As others have noted, in international correspondence play, conducted under the auspices of ICCF, computers are allowed. Correspondence chess has been an interesting battleground for this debate because it has been stated above, the primary strength of the computer is brute force calculation and speed. When Botvinnik was first attempting to design a chess computer program, he was hoping to develop a true AI. Instead, modern computers win because they simply can calculate many more possibilities and pathways than a human could in a given amount of time. A human might miss the best continuation simply because he or she doesn't have adequate time to analyze it. Correspondence chess solves this issue because the human has considerably more time to analyze, whereas the computer doesn't really benefit from being able to examine the same position for several days. Interestingly, I should point out that there is quite a lot of evidence supporting the argument that humans contribute greatly to overall performance.

First, back in 2005, Arno Nickel, one of the strongest correspondence chess players in the world, played a four-game match with Hydra, which at the time was arguably the strongest chess-playing supercomputer in the world. Nickel was allowed to use a PC and chess software that he had bought off the shelf, similar to what he would use in an ICCF tournament. In a straight-up match between Hydra and the basic PC software, Hydra would have won every game. In the actual match, the match ended early because Nickel crushed Hydra 2.5-0.5 (two wins and one draw for Nickel). In other words, the combination of man and weak machine was too much for the best super-computer on the planet.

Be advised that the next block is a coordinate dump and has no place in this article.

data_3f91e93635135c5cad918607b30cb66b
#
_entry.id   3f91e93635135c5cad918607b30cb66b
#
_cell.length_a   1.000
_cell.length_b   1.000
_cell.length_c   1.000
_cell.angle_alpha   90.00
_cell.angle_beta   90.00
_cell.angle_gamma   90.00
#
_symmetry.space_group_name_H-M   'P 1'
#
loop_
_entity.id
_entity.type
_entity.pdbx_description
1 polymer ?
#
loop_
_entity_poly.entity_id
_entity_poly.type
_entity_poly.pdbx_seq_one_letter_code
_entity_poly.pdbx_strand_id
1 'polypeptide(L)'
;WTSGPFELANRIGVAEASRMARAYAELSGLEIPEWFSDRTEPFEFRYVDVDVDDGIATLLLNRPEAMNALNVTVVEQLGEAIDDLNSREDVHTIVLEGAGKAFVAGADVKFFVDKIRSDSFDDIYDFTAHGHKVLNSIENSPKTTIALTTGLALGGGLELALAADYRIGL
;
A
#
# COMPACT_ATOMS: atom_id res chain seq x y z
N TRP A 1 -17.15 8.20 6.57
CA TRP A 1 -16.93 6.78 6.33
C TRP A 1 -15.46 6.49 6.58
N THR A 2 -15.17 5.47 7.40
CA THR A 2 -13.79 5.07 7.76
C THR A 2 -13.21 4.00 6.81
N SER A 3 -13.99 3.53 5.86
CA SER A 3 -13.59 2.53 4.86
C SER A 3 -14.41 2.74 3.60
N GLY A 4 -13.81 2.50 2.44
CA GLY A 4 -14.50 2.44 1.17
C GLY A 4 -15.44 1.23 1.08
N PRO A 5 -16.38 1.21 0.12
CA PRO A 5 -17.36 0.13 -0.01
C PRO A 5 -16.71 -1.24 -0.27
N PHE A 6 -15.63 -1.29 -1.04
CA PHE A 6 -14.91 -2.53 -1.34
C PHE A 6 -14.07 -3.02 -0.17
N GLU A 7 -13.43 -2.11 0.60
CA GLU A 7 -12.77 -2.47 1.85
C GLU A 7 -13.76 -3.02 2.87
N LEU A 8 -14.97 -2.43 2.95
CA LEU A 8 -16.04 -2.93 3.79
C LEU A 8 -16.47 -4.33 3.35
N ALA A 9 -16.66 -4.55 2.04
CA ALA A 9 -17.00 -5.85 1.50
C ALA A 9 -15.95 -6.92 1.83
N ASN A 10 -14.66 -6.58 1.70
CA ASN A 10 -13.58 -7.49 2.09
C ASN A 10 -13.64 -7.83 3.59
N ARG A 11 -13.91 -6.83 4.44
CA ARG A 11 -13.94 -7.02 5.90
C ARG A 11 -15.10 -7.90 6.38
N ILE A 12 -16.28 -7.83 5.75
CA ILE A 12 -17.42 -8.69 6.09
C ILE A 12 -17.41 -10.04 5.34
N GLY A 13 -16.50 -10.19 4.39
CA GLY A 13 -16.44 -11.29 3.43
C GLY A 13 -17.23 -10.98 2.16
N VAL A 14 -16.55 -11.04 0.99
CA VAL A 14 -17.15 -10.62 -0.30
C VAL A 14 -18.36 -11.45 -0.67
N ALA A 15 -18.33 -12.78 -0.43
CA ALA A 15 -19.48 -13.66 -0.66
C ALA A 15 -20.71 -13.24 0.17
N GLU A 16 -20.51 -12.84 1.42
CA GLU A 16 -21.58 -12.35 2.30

Second, there is a variant of chess called Centaur chess. Centaur chess involves a human-computer team. Humans make the move, taking into account analysis by the computer. At first glance, one would expect that this is simply a matter of who has the best computer software (and many of the players have developed their own chess programs). However, Centaur tournaments allow participation not just by human-computer teams, but by stand-alone computers without human assistance, and usually about half the participants are such stand-alone computers. To my knowledge, every one of these tournaments has been won by a centaur, i.e. the human-computer teams always beat the computers.

So, while it is true that the average human player would have little chance against an equal human playing with a computer, it is also true that computers have little chance playing against an equal computer playing with a human. All of which suggests that humans still contribute to the game, even when computers are involved.


In competitive correspondence chess everybody uses the strongest computer they can get, but there are still consistent differences in strength between different players.

Computers are strong, but they're nowhere near perfect. They're extremely good in positions where calculation is the primary factor but not that good in endgames and positional play. Good correspondence players know which computer lines to trust and how to direct the computer to the critical lines.

Unassisted humans have no chance at all, of course.